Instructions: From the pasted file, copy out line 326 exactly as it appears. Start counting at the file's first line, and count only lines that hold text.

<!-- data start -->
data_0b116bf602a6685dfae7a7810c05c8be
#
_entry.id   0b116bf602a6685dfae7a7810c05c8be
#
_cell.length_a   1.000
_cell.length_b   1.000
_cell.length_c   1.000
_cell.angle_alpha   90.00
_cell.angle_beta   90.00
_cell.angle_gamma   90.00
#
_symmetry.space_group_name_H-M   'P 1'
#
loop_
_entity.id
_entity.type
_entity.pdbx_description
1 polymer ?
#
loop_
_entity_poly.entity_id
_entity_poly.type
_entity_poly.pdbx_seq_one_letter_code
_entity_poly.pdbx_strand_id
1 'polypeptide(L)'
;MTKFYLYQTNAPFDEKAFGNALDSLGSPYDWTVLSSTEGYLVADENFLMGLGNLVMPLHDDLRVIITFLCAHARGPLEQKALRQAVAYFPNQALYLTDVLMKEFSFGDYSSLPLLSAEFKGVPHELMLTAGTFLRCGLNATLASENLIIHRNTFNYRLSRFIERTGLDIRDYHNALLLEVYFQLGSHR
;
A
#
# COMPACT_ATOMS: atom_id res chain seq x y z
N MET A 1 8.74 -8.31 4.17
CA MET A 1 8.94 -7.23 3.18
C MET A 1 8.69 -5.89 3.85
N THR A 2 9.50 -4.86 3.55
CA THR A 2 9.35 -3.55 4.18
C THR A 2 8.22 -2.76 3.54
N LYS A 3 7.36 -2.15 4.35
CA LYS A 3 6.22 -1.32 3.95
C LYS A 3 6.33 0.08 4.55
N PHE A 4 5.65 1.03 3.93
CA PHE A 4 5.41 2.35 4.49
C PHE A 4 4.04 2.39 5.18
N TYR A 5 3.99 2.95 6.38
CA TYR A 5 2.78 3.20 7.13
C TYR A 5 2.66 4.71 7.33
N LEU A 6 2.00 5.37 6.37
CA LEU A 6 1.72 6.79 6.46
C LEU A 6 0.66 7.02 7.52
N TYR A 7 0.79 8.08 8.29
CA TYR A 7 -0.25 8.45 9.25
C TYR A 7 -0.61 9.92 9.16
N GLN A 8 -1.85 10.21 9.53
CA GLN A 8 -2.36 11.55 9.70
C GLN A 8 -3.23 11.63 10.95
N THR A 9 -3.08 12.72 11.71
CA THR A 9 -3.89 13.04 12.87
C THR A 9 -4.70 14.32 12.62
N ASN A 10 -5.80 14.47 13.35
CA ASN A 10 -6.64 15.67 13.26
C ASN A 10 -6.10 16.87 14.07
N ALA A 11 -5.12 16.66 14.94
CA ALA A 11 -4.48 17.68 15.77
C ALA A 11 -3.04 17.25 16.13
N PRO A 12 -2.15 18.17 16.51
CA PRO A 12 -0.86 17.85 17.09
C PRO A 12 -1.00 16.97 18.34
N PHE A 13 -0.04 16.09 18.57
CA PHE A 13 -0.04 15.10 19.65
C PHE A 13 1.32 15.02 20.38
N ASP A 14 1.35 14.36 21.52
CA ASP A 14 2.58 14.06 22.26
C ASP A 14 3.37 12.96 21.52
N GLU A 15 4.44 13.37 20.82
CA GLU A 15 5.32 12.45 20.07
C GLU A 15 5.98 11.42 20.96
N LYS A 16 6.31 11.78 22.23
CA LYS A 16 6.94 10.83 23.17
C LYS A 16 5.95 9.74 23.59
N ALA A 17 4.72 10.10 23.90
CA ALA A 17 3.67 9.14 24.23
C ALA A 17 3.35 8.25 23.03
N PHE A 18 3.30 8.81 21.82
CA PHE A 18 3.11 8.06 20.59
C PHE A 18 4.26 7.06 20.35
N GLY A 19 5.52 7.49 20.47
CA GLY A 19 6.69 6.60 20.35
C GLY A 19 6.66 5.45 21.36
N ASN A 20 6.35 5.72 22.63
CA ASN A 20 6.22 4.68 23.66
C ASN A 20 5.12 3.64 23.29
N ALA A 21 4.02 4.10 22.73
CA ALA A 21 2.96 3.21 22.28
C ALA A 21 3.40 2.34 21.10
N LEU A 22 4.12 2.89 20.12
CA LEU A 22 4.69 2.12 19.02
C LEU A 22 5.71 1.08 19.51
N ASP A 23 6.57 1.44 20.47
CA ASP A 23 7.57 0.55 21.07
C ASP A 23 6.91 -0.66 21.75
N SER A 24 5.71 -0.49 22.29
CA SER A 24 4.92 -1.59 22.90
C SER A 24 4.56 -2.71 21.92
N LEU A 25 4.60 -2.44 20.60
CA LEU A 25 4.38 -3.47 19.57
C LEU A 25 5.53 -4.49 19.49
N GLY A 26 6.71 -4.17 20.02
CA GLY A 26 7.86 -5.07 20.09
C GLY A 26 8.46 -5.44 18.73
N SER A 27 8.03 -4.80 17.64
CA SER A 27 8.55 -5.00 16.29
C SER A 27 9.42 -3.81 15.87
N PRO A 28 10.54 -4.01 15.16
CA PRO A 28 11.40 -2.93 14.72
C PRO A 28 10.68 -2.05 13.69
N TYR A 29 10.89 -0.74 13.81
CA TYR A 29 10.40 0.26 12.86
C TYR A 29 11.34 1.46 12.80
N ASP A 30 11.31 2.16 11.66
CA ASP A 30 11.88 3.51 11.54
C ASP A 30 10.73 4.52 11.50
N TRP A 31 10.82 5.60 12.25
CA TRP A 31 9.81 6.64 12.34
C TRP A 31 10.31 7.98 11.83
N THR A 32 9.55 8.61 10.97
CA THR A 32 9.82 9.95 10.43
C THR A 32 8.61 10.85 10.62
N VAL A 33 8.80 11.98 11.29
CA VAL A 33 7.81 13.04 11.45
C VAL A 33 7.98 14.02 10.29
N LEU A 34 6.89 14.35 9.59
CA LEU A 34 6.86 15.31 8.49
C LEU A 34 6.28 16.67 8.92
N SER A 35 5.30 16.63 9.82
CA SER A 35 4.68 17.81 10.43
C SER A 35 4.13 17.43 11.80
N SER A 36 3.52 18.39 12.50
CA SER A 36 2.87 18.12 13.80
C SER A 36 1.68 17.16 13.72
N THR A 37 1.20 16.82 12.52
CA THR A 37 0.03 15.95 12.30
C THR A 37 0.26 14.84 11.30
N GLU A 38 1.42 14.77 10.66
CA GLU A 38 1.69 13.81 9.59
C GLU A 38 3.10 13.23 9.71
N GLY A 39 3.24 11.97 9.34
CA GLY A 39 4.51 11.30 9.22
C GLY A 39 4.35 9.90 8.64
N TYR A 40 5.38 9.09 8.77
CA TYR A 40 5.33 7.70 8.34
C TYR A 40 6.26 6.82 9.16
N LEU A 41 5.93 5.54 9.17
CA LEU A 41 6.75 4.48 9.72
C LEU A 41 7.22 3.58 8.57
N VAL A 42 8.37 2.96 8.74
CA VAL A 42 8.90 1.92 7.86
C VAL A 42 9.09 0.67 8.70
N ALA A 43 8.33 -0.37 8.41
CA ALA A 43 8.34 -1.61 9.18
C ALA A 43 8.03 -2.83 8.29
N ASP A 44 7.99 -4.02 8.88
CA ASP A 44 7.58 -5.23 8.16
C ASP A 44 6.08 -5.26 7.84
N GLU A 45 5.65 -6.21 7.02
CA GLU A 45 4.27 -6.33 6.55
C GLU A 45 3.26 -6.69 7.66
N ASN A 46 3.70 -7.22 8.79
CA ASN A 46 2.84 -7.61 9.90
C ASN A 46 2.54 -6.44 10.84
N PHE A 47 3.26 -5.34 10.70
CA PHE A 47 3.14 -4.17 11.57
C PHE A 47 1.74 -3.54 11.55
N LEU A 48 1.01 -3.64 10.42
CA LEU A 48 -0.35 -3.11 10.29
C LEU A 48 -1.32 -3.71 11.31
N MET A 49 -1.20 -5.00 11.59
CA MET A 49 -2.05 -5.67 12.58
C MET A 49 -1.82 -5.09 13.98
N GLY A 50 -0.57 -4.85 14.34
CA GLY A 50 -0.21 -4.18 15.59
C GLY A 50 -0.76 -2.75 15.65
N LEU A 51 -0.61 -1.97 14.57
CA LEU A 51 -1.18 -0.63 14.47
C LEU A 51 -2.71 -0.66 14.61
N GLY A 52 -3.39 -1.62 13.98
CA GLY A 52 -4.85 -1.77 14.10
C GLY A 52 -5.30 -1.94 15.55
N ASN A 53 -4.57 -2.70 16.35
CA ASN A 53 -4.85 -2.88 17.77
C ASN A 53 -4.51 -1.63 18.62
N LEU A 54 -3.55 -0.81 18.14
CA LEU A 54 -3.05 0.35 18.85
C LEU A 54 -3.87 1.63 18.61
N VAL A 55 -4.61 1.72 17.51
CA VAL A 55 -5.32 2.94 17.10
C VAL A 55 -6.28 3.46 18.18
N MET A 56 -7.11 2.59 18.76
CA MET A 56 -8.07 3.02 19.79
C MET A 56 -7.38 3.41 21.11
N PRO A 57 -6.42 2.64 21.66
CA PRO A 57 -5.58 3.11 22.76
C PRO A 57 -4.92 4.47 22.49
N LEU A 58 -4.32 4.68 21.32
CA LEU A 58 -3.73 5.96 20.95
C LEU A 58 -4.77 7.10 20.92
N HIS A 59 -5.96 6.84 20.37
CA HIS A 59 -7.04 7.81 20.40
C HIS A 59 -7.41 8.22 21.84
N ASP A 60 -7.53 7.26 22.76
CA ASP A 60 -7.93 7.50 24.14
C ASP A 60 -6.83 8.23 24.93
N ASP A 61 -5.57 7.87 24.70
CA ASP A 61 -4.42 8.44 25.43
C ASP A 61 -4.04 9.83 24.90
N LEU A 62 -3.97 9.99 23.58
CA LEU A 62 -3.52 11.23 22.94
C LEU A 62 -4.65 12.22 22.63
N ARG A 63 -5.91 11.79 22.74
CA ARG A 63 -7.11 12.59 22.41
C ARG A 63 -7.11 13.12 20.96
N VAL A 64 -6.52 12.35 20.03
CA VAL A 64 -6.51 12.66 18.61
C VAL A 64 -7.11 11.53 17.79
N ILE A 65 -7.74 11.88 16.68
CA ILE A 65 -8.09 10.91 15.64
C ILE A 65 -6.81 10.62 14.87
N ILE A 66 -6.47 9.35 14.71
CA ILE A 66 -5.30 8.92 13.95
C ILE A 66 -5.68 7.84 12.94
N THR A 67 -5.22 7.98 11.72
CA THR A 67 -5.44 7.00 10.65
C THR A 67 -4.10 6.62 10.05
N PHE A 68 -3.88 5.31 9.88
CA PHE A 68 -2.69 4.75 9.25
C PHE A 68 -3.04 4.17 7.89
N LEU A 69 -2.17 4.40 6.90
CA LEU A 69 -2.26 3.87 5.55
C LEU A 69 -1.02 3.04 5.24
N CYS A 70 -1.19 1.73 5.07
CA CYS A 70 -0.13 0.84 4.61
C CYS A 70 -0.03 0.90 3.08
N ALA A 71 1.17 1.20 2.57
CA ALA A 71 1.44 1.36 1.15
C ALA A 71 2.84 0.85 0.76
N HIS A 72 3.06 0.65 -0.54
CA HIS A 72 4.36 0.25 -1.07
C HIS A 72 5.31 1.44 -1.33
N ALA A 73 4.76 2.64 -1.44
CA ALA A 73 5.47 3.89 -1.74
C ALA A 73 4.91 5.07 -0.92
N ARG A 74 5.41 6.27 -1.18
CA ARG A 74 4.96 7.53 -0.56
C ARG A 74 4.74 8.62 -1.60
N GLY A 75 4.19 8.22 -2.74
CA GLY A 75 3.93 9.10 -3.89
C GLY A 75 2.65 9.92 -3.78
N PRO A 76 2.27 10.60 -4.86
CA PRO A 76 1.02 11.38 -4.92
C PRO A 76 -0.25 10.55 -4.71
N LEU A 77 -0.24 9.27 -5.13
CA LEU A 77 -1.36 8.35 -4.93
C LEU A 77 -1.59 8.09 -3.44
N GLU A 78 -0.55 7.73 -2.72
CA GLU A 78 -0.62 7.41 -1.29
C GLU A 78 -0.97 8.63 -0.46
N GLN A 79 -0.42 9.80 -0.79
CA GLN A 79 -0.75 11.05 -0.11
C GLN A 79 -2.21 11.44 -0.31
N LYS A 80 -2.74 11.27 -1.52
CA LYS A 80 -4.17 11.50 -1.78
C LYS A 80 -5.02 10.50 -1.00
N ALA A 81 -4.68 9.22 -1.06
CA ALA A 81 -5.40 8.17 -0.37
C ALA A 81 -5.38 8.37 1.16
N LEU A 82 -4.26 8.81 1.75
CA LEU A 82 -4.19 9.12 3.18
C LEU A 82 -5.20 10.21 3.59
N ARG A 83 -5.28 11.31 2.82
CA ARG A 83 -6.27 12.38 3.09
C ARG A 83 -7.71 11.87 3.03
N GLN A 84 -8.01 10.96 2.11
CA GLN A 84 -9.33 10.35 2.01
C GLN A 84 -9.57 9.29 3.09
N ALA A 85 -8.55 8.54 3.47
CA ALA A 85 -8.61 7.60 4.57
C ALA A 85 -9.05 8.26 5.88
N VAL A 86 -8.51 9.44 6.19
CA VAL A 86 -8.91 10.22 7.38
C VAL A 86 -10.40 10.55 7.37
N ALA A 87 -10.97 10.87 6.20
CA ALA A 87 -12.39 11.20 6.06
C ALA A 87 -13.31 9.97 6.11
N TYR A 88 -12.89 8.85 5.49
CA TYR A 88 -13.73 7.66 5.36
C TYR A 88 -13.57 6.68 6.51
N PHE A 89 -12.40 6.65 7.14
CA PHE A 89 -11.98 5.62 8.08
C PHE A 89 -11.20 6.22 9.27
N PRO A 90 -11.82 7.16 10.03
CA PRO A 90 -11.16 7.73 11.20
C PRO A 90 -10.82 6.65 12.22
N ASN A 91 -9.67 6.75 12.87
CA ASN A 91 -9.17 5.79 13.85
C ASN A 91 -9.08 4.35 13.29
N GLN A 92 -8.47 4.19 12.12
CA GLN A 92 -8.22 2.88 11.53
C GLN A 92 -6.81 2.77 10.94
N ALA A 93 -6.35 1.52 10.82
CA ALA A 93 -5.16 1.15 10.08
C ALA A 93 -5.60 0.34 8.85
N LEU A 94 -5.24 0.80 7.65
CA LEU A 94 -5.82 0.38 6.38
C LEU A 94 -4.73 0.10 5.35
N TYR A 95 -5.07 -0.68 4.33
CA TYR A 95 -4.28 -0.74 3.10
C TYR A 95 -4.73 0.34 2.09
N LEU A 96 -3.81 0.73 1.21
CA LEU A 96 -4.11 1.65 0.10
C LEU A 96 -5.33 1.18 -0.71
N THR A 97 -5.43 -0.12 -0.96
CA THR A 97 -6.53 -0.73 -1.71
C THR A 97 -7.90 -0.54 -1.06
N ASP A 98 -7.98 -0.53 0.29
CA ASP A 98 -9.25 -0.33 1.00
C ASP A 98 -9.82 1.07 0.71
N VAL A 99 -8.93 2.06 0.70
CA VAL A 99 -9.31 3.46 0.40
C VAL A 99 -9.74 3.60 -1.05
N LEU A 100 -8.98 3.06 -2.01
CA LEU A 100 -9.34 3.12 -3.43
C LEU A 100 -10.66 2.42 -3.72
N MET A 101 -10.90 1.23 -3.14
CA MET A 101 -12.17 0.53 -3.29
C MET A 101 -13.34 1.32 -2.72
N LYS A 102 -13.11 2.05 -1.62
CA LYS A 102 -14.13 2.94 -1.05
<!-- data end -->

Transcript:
CA VAL A 99 -9.31 3.46 0.40